CN: death, violence, antisemitism, Islamophobia, colonialism, racism, ethnic cleansing
Norwich, like many cities and towns across Britain, has seen a number of Palestinian solidarity protests in recent weeks. These protests came in the wake of the latest series of aerial bombardments between Israel and Hamas-controlled Gaza, which resulted in the deaths of 256 Palestinians and 12 Israelis, according to UN figures. The spark for this recent escalation of violence occurred when an Israeli court greenlit eviction proceedings of Palestinian families in the Sheikh Jarrah neighbourhood of East Jerusalem, and subsequent peaceful protests were brutally repressed, culminating in attacks by Israeli police on the holy site of Al-Aqsa Mosque during Ramadan, which elicited international condemnation.
In many ways we could be forgiven for feeling that the world is in a constant state of flux right now — not just with the pandemic and how that has deeply affected us all, but also in terms of our economy, politics and, in a lesser-known arena possibly, the religious world too. While Messianic Judaism is not a direct by-product of the recent turbulence in the world today, the interest shown in it most certainly is. During the lockdown, the huge numbers of texts, calls and emails we received bore testimony to the exponential growth in interest in this modern (and not so modern) form of Judaism. Some fourteen years ago now, Time Magazine ran an article about an emerging idea that they suggested would go on to fundamentally change the world: that Yeshua was a Jew and nothing else.
~Rally, Inspire, Reform~
This time, last year, after the 2019 snap-election, Corbyn had announced his resignation in the wake of a Tory landslide the likes of which had not been seen since the 1980s. Recently, the Equalities and Human Rights Commission (EHRC) further concluded that there were a “significant number of complaints relating to antisemitism that were not investigated at all” over the last three years under the former Labour leader, which also led to his suspension from the party. However, while these events are serious and the ramifications apt, they do not also justify the complete assassination of his character as is still the ongoing trend. In fact, as well as being hypocritical in nature, causing unnecessary political stagnation, this regressively rejects what Corbyn represented as compassionate in essence, ultimately even dragging progressive politics back. As opposed to attempting to officially eradicate the controversial leader as if a malignant blot then, newly appointed Keir Starmer must now aim to consolidate his ailing party and fully deliver what past predecessors could not.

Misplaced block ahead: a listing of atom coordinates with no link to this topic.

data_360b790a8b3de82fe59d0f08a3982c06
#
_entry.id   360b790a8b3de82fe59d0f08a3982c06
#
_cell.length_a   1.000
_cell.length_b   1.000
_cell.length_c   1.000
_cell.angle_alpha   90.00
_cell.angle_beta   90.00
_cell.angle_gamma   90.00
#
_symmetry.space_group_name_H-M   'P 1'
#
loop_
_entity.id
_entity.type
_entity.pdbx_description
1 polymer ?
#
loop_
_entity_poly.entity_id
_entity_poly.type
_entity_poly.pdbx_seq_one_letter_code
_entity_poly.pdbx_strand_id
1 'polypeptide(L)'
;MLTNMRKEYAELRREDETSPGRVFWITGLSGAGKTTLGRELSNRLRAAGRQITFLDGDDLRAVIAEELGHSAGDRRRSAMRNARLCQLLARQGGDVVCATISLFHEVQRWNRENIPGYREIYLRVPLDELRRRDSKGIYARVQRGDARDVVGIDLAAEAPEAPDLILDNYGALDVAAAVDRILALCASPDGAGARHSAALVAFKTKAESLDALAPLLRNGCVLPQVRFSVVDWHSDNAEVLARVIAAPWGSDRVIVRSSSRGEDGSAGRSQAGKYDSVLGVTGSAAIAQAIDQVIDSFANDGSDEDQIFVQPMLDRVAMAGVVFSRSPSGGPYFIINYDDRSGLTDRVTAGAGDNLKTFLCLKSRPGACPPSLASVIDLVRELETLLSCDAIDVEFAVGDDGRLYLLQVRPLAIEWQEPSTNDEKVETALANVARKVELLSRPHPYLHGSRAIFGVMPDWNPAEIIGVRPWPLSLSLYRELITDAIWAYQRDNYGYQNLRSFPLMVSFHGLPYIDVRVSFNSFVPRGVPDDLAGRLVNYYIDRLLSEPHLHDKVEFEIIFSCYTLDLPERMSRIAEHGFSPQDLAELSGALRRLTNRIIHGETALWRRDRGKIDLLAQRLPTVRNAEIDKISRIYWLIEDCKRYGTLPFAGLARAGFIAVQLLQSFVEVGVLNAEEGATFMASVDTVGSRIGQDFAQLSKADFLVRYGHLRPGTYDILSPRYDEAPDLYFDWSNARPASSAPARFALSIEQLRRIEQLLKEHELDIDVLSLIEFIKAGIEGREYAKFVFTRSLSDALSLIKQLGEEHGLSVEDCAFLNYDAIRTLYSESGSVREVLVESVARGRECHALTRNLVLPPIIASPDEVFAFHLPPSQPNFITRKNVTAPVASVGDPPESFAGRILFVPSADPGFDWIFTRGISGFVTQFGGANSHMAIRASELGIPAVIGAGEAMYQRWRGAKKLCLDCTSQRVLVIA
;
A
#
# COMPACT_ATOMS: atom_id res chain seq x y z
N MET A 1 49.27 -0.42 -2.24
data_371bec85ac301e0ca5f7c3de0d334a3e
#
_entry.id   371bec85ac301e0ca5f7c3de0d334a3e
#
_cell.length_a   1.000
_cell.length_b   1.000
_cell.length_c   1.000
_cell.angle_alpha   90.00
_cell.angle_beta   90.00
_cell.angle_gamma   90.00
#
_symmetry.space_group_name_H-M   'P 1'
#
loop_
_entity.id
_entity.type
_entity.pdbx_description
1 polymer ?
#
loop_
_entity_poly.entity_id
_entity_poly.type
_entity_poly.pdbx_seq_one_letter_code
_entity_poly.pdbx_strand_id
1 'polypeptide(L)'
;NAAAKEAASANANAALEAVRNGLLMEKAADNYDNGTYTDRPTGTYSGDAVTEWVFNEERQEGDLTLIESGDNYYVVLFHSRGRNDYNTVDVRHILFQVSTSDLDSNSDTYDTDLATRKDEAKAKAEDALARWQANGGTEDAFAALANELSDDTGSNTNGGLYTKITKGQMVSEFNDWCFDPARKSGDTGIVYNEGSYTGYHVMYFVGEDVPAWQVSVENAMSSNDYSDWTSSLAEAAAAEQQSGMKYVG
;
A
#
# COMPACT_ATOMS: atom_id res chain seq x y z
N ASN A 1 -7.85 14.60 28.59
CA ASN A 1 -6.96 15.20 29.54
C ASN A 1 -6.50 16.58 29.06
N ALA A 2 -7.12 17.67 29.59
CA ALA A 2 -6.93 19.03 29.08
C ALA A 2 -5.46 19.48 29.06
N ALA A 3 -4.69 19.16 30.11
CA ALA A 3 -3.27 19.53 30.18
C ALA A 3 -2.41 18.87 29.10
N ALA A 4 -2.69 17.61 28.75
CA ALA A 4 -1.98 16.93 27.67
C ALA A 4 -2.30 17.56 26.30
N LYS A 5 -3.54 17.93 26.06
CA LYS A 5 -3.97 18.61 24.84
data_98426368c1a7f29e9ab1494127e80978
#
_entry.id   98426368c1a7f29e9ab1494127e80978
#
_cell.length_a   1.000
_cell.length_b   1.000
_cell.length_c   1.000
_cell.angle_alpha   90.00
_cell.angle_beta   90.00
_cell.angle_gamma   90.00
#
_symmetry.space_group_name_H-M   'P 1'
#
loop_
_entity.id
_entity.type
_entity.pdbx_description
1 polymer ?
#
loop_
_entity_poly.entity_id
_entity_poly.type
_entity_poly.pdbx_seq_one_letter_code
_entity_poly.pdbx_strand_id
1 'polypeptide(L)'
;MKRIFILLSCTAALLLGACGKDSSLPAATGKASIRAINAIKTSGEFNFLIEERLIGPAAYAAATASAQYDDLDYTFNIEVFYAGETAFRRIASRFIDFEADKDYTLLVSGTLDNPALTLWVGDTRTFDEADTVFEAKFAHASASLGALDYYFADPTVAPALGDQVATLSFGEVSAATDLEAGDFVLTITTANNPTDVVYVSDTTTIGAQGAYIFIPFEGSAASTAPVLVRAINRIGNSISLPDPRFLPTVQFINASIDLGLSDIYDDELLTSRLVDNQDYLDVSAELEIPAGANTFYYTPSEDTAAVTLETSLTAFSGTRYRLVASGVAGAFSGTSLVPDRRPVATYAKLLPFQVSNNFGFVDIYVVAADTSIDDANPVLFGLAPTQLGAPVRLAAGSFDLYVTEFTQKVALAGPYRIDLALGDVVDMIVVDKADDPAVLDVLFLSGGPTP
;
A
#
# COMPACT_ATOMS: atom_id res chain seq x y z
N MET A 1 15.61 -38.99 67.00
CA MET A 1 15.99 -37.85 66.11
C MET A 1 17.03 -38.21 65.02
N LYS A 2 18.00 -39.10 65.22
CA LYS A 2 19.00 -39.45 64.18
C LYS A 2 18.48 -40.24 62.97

by Bernard Rorke
On the Wednesday evening of the 2nd of September, in a narrow street in Budapest’s eighth district, a large crowd gathered in solidarity with the students who have staged an occupation of Hungary’s University of Theatre and Film Arts (SZFE). The students had sealed the entrances to the building with red and white tape in protest against the latest power grab by the far-right government of Victor Orbán.
From the first-floor balconies, students stood silently in yellow face masks with clenched fists, while below, leading figures from Hungary’s cultural and literary scene recited apposite verses from the country’s rich reserve of defiant, liberty-loving poetry. The students closed the event with a folk song and the crowd joined in defiant chants of ‘Szabad Ország, Szabad Egyetem! (Free Country, Free University!)’.
Content warning: racism, examples of racist abuse
Norwich School has been caught up in a publicity storm this summer after a letter was sent to the school Governors from 264 former pupils and parents in June detailing numerous cases of racist behaviour by pupils and staff at the selective private school.
by Jonathan Lee